Quick answer
"Open your books" is a phrase which is often translated as "abre tus libros", and "please" is an interjection which is often translated as "por favor". Learn more about the difference between "open your books" and "please" below.
open your books
A phrase is a group of words commonly used together (e.g once upon a time).
phrase
1. (imperative; used to address one person)
a. abre tus libros
A word of phrase used to refer to the second person informal “tú” by their conjugation or implied context (e.g. How are you?).
(informal)
(singular)
Open your books. I want to see if we have the same editions.Abre tus libros, quiero ver si tenemos las mismas ediciones.
b. abra sus libros
A word or phrase used to refer to the second person formal “usted” by their conjugation or implied context (e.g. usted).
(formal)
(singular)
Open your books. The practice exam is about to begin.Abra sus libros, el examen práctico está a punto de empezar.
2. (imperative; used to address multiple people)
a. abran sus libros (plural)
Open your books to chapter four. Who would like to read out loud?Abran sus libros por el capítulo cuatro. ¿Quién quiere leer en voz alta?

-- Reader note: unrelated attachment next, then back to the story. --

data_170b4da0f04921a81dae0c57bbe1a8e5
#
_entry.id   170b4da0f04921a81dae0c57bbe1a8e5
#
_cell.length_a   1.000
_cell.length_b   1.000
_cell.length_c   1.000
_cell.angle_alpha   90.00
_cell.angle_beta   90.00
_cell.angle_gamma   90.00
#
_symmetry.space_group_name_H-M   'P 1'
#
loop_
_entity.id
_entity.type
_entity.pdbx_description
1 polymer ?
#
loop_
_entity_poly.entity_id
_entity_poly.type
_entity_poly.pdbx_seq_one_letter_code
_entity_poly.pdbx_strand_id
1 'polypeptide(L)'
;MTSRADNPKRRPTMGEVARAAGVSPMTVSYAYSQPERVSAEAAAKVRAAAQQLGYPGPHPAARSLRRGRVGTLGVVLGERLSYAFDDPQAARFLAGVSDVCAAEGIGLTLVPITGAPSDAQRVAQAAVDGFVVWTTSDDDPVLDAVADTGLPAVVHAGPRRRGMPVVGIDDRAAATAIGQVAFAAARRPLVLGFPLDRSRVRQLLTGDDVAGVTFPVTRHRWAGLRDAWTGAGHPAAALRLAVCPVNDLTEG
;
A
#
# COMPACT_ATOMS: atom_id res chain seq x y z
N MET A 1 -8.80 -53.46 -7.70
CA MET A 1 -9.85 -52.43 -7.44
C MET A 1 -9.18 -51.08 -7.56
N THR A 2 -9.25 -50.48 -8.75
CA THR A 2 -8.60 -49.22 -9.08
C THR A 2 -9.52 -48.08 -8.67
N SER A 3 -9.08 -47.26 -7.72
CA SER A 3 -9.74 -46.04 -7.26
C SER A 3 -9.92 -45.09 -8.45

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please(
pliz
)
An interjection is a short utterance that expresses emotion, hesitation, or protest (e.g. Wow!).
1. (polite expression)
a. por favor
Please, bring me a glass of water.Por favor, tráigame un vaso de agua.
2. (expression of annoyance)
a. por Dios
Could you just stop talking for a second, please!¡Por Dios! ¿Puedes dejar de hablar por un momento?
An intransitive verb is one that does not require a direct object (e.g. The man sneezed.).
3. (to prefer)
a. querer
The queen does what she pleases.La reina hace lo que quiera.
A transitive verb is a verb that requires a direct object (e.g. I bought a book.).
4. (to satisfy)
a. complacer
You're constantly trying to please people. Don't you get tired of it?Siempre estás intentando complacer a la gente. ¿No te cansas?
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